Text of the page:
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Press Release 97-020
When Satellites Mislead: Scientists Prescribe Caution

March 12, 1997

This material is available primarily for archival purposes. Telephone numbers or other contact information may be out of date; please see current contact information at media contacts.

Temperature-gleaning satellites are useful tools in the quest to diagnose global change, but only when their limitations are well understood. This is the message conveyed by scientists from the National Center for Atmospheric Research (NCAR) in Boulder, Colorado, in an article appearing in the journal Nature on March 13. NCAR is managed by the University Corporation for Atmospheric Research under sponsorship of the National Science Foundation.

The article provides new findings on an ongoing controversy involving the reliability of global temperature trends obtained via satellite.

NCAR's James Hurrell and Kevin Trenberth analyze a puzzling discrepancy between global temperature trends ascertained by surface instruments versus satellites in an article "Spurious trends in satellite microwave sounder units (MSU) temperatures from merging different satellite records."

The difference in trends has been a subject of spirited debate because of its implications for the projection and measurement of global warming. Since 1979, microwave sounder units (MSUs) have been deployed aboard polar-orbiting satellites. MSUs measure the brightness of oxygen in the earth's atmosphere and thus infer the temperature across the globe at various heights.

In their Nature article, Hurrell and Trenberth argue that the MSU data, while useful for many purposes, are poorly suited for gauging long-term surface temperature trends. MSUs monitor the globe more thoroughly than surface reports, which are concentrated over land and approximated over oceans. However, each MSU lasts only a few years, to be replaced by another deployment on a different satellite. According to the NCAR scientists, the transitions between satellites may be producing spurious temperature drops that mask an actual rise in global readings. "The surface and MSU records measure different physical quantities," write Hurrell and Trenberth, "so that decadal trends should not be expected to be the same." However, they add, "unreconciled discrepancies among the different records remain."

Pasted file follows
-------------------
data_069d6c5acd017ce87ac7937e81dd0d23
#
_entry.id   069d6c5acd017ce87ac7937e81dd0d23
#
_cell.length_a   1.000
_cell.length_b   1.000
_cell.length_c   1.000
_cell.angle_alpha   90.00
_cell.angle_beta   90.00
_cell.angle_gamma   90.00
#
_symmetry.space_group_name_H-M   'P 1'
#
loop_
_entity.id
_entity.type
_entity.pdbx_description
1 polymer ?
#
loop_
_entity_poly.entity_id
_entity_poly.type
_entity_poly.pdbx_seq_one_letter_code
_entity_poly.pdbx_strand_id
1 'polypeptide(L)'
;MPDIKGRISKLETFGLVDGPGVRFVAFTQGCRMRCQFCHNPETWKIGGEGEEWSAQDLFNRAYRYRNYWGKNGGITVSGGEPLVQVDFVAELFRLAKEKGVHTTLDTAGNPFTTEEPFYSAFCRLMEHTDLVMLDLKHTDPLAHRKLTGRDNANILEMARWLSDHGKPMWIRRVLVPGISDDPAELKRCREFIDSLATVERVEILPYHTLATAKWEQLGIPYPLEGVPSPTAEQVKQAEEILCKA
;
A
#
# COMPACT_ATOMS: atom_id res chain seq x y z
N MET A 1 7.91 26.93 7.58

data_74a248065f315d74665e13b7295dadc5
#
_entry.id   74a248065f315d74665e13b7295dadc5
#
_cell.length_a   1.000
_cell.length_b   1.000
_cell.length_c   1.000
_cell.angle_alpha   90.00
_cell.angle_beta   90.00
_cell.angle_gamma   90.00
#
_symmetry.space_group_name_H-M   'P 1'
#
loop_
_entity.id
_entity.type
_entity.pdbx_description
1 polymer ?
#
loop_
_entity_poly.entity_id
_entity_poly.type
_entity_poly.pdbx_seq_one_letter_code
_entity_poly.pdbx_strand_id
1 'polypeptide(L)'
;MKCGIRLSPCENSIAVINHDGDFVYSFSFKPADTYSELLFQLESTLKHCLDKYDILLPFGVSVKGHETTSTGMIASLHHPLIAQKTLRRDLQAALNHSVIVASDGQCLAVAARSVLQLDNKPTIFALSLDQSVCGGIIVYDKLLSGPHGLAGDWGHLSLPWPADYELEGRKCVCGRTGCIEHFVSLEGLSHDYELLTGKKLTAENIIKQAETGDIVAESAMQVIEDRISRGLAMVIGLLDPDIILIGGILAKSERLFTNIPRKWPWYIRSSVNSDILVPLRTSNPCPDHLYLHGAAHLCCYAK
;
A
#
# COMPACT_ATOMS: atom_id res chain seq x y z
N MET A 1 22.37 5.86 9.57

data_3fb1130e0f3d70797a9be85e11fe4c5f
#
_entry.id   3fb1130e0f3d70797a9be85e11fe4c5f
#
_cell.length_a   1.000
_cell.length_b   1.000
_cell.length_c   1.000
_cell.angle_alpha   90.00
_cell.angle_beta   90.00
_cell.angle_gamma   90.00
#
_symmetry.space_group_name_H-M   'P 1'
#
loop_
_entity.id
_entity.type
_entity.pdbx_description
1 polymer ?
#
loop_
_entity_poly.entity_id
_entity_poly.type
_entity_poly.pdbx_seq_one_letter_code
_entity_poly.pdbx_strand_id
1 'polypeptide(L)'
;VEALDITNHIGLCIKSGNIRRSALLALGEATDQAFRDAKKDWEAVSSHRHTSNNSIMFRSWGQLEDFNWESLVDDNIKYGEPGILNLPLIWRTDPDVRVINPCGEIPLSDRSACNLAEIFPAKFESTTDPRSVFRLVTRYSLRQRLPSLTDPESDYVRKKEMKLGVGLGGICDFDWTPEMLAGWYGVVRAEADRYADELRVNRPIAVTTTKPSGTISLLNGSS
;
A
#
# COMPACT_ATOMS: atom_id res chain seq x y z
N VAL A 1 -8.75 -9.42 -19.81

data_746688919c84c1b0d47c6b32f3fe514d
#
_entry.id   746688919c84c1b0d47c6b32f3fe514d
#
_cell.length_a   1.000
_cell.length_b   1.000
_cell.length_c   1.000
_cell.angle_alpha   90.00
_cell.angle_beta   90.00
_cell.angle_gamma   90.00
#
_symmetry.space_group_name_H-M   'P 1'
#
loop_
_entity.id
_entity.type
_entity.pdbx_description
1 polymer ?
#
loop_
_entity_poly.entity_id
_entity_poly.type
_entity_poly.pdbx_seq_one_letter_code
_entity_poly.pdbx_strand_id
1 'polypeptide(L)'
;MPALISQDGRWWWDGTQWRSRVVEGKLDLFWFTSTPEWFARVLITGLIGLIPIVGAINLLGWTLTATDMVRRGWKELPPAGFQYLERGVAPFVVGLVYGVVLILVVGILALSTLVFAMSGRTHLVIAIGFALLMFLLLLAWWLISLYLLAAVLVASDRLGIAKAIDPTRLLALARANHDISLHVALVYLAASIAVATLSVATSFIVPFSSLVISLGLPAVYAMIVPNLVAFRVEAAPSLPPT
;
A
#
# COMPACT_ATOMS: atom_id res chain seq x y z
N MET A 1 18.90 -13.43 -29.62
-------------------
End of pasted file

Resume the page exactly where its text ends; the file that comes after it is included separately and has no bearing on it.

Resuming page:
To study the matter further, the scientists focused on the tropics between 20 degrees N and S, where "noise" from short-term weather variations is lower than it is in temperate and polar zones. Hurrell and Trenberth compared simultaneous MSU records to each other, to sea-surface temperatures (SSTs), and to air temperatures simulated by an NCAR climate model using SSTs. They found that most of the difference between MSU and surface trends could be explained by two significant drops in MSU data for 1981 and 1991, years when satellite transitions took place.

Some analyses now cite only the MSU or only the surface data in reporting on global temperature trends, without noting the counterpart to each. Hurrell and Trenberth stress that both data sets are needed to unravel the mysteries of global climate. "The MSU data are excellent for analyzing year-to-year changes, but not necessarily for longer-term trends," says Hurrell.

-NSF-

Media Contacts
Cheryl L. Dybas, NSF, (703) 292-8070, cdybas@nsf.gov

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Clifford A. Jacobs, NSF, (703) 292-8521, cjacobs@nsf.gov

The National Science Foundation (NSF) is an independent federal agency that supports fundamental research and education across all fields of science and engineering. In fiscal year (FY) 2014, its budget is $7.2 billion. NSF funds reach all 50 states through grants to nearly 2,000 colleges, universities and other institutions. Each year, NSF receives about 50,000 competitive requests for funding, and makes about 11,500 new funding awards. NSF also awards about $593 million in professional and service contracts yearly.

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